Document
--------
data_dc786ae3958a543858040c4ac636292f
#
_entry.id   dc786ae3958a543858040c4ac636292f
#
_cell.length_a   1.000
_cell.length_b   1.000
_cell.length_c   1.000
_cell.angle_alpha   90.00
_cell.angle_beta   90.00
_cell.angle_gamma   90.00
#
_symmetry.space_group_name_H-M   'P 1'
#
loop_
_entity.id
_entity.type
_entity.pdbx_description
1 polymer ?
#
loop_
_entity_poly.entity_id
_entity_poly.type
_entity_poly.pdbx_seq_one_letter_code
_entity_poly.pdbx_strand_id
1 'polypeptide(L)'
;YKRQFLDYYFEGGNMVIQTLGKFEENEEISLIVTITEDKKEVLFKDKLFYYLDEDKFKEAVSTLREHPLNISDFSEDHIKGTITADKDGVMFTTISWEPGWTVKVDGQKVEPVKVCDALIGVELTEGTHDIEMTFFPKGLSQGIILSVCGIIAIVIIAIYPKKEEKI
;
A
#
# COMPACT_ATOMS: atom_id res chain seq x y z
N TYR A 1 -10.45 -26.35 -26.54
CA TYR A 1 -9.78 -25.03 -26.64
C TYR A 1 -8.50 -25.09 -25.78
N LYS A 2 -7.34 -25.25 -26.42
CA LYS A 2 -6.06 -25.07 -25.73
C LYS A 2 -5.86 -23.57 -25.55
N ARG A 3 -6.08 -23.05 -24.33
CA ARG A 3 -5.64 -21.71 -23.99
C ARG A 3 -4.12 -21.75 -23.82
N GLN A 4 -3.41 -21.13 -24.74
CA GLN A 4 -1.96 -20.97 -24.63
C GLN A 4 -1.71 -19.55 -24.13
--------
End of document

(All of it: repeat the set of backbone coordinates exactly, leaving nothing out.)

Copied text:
data_dc786ae3958a543858040c4ac636292f
#
_entry.id   dc786ae3958a543858040c4ac636292f
#
_cell.length_a   1.000
_cell.length_b   1.000
_cell.length_c   1.000
_cell.angle_alpha   90.00
_cell.angle_beta   90.00
_cell.angle_gamma   90.00
#
_symmetry.space_group_name_H-M   'P 1'
#
loop_
_entity.id
_entity.type
_entity.pdbx_description
1 polymer ?
#
loop_
_entity_poly.entity_id
_entity_poly.type
_entity_poly.pdbx_seq_one_letter_code
_entity_poly.pdbx_strand_id
1 'polypeptide(L)'
;YKRQFLDYYFEGGNMVIQTLGKFEENEEISLIVTITEDKKEVLFKDKLFYYLDEDKFKEAVSTLREHPLNISDFSEDHIKGTITADKDGVMFTTISWEPGWTVKVDGQKVEPVKVCDALIGVELTEGTHDIEMTFFPKGLSQGIILSVCGIIAIVIIAIYPKKEEKI
;
A
#
# COMPACT_ATOMS: atom_id res chain seq x y z
N TYR A 1 -10.45 -26.35 -26.54
CA TYR A 1 -9.78 -25.03 -26.64
C TYR A 1 -8.50 -25.09 -25.78
N LYS A 2 -7.34 -25.25 -26.42
CA LYS A 2 -6.06 -25.07 -25.73
C LYS A 2 -5.86 -23.57 -25.55
N ARG A 3 -6.08 -23.05 -24.33
CA ARG A 3 -5.64 -21.71 -23.99
C ARG A 3 -4.12 -21.75 -23.82
N GLN A 4 -3.41 -21.13 -24.74
CA GLN A 4 -1.96 -20.97 -24.63
C GLN A 4 -1.71 -19.55 -24.13